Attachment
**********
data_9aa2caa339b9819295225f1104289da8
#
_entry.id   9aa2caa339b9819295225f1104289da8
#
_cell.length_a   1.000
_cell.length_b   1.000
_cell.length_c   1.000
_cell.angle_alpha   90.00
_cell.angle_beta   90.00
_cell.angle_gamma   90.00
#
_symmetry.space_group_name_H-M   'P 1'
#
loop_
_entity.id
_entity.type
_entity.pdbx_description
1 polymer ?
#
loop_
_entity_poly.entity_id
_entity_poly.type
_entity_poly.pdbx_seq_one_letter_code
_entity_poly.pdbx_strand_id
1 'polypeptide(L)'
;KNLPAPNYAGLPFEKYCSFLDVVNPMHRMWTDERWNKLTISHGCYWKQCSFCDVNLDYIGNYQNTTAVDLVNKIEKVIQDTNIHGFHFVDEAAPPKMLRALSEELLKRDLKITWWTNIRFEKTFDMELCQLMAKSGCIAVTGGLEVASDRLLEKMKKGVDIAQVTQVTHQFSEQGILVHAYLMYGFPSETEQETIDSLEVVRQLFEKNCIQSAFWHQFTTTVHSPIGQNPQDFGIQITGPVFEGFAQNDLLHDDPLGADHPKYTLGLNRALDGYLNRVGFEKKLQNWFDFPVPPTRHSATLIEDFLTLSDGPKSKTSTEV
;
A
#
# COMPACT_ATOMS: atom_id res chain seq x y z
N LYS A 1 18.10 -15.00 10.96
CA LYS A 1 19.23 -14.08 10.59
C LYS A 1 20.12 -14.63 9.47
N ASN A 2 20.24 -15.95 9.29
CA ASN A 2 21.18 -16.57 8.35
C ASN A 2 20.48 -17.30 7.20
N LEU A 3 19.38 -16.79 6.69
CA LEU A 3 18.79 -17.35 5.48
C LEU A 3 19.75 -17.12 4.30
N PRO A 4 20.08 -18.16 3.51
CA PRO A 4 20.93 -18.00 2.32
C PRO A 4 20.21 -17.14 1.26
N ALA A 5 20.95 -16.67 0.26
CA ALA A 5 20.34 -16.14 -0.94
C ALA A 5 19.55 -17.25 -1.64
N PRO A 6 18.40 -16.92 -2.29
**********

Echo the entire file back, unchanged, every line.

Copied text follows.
data_9aa2caa339b9819295225f1104289da8
#
_entry.id   9aa2caa339b9819295225f1104289da8
#
_cell.length_a   1.000
_cell.length_b   1.000
_cell.length_c   1.000
_cell.angle_alpha   90.00
_cell.angle_beta   90.00
_cell.angle_gamma   90.00
#
_symmetry.space_group_name_H-M   'P 1'
#
loop_
_entity.id
_entity.type
_entity.pdbx_description
1 polymer ?
#
loop_
_entity_poly.entity_id
_entity_poly.type
_entity_poly.pdbx_seq_one_letter_code
_entity_poly.pdbx_strand_id
1 'polypeptide(L)'
;KNLPAPNYAGLPFEKYCSFLDVVNPMHRMWTDERWNKLTISHGCYWKQCSFCDVNLDYIGNYQNTTAVDLVNKIEKVIQDTNIHGFHFVDEAAPPKMLRALSEELLKRDLKITWWTNIRFEKTFDMELCQLMAKSGCIAVTGGLEVASDRLLEKMKKGVDIAQVTQVTHQFSEQGILVHAYLMYGFPSETEQETIDSLEVVRQLFEKNCIQSAFWHQFTTTVHSPIGQNPQDFGIQITGPVFEGFAQNDLLHDDPLGADHPKYTLGLNRALDGYLNRVGFEKKLQNWFDFPVPPTRHSATLIEDFLTLSDGPKSKTSTEV
;
A
#
# COMPACT_ATOMS: atom_id res chain seq x y z
N LYS A 1 18.10 -15.00 10.96
CA LYS A 1 19.23 -14.08 10.59
C LYS A 1 20.12 -14.63 9.47
N ASN A 2 20.24 -15.95 9.29
CA ASN A 2 21.18 -16.57 8.35
C ASN A 2 20.48 -17.30 7.20
N LEU A 3 19.38 -16.79 6.69
CA LEU A 3 18.79 -17.35 5.48
C LEU A 3 19.75 -17.12 4.30
N PRO A 4 20.08 -18.16 3.51
CA PRO A 4 20.93 -18.00 2.32
C PRO A 4 20.21 -17.14 1.26
N ALA A 5 20.95 -16.67 0.26
CA ALA A 5 20.34 -16.14 -0.94
C ALA A 5 19.55 -17.25 -1.64
N PRO A 6 18.40 -16.92 -2.29